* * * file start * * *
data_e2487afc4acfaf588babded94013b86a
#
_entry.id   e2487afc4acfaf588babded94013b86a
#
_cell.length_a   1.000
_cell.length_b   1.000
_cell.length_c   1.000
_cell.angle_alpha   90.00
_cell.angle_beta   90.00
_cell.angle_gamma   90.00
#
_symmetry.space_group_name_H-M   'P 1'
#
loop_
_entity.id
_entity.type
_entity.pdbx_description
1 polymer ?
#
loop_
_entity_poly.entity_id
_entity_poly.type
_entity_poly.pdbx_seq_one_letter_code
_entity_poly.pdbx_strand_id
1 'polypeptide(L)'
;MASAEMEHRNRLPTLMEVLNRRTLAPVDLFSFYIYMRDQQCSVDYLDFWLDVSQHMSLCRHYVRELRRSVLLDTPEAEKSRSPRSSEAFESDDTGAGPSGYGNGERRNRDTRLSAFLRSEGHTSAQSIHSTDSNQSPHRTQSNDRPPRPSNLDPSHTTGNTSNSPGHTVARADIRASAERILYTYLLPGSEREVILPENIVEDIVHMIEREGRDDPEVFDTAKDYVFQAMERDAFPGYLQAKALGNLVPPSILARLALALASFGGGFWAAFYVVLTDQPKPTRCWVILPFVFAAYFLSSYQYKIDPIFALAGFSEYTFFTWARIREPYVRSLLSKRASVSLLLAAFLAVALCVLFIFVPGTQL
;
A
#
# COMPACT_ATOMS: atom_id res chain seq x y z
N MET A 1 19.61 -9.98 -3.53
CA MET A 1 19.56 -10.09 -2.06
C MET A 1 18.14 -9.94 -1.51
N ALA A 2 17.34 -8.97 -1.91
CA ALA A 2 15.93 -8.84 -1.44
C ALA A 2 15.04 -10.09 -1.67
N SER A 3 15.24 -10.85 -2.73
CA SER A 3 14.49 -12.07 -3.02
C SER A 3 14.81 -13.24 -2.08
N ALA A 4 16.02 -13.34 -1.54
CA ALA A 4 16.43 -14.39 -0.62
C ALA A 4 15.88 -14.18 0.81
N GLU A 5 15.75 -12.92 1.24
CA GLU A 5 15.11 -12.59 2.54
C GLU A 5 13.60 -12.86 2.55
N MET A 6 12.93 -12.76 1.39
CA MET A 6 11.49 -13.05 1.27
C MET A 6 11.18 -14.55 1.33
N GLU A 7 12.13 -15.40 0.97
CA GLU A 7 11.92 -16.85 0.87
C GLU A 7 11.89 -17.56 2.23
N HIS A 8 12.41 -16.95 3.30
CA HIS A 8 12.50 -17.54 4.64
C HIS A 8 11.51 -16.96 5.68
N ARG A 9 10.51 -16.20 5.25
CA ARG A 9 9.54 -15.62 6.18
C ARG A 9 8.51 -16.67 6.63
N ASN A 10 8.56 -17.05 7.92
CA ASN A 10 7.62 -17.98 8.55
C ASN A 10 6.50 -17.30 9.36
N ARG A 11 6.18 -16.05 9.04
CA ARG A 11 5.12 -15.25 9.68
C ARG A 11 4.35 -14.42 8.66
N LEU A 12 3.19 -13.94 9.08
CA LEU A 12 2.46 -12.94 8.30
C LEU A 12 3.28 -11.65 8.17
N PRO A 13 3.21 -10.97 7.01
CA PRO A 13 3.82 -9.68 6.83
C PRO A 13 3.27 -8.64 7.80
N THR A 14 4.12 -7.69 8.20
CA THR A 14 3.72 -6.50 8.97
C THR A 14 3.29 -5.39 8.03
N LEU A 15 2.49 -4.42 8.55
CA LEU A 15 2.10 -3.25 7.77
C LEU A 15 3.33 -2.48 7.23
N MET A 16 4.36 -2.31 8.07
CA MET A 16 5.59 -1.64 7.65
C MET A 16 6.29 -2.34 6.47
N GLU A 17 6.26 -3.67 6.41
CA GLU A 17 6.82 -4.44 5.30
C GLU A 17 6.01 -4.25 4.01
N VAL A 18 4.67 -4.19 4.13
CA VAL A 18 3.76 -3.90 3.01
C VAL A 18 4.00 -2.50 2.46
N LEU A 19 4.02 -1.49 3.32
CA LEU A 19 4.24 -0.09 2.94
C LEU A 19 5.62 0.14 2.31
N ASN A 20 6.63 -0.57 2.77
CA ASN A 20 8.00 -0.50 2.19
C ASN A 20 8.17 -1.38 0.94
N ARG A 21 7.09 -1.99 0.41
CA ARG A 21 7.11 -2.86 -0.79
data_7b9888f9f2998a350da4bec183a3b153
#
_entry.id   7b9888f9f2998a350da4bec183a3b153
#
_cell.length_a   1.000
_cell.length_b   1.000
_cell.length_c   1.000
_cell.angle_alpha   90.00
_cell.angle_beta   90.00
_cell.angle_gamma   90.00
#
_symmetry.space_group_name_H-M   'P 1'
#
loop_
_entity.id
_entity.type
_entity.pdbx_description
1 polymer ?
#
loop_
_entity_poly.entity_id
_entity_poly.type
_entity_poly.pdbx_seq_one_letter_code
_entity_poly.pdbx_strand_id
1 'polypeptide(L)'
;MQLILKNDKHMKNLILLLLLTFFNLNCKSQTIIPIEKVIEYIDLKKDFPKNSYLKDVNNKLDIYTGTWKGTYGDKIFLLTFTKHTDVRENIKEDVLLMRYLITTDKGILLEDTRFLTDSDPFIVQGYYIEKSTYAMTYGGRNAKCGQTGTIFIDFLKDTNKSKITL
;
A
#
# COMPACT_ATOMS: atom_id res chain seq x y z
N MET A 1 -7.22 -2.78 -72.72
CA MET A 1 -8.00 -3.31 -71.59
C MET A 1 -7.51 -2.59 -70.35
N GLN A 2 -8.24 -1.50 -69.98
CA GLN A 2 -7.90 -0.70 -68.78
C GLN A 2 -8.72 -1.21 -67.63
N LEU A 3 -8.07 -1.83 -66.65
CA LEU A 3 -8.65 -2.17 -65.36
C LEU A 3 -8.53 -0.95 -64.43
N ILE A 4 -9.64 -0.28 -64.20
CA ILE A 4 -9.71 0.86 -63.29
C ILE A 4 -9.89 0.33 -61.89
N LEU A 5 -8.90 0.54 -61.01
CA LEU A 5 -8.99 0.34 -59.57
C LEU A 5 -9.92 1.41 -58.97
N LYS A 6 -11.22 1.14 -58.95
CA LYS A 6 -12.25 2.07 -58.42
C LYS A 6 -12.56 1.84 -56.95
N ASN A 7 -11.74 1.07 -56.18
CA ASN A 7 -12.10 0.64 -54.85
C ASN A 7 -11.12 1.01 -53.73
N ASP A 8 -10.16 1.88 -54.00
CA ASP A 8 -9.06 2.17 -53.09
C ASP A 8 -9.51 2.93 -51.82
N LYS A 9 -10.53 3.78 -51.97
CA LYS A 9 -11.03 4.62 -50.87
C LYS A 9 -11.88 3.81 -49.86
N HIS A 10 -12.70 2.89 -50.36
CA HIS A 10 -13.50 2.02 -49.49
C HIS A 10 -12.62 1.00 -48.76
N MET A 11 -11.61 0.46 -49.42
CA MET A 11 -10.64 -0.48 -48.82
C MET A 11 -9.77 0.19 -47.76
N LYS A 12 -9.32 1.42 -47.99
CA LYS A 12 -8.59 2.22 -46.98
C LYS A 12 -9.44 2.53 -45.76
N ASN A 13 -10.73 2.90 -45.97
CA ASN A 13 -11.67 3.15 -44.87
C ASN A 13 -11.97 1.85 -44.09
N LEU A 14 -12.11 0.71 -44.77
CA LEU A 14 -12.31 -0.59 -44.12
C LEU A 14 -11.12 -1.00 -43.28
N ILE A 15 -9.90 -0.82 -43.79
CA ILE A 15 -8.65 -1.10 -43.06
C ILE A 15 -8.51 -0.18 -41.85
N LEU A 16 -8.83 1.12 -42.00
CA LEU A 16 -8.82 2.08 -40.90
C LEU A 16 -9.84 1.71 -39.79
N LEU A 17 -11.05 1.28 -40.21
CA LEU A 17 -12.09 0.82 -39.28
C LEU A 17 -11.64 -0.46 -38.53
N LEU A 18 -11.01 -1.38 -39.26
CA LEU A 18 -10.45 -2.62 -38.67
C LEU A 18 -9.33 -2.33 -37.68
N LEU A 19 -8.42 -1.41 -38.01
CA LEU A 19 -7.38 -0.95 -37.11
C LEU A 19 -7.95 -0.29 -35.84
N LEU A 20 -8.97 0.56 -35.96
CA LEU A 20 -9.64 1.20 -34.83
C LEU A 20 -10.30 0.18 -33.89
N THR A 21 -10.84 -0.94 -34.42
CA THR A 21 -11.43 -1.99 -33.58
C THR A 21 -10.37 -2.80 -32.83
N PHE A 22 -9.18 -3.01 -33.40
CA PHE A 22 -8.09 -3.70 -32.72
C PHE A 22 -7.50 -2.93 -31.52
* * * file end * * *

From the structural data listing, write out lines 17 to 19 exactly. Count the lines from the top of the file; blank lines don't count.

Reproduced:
_entity.pdbx_description
1 polymer ?
#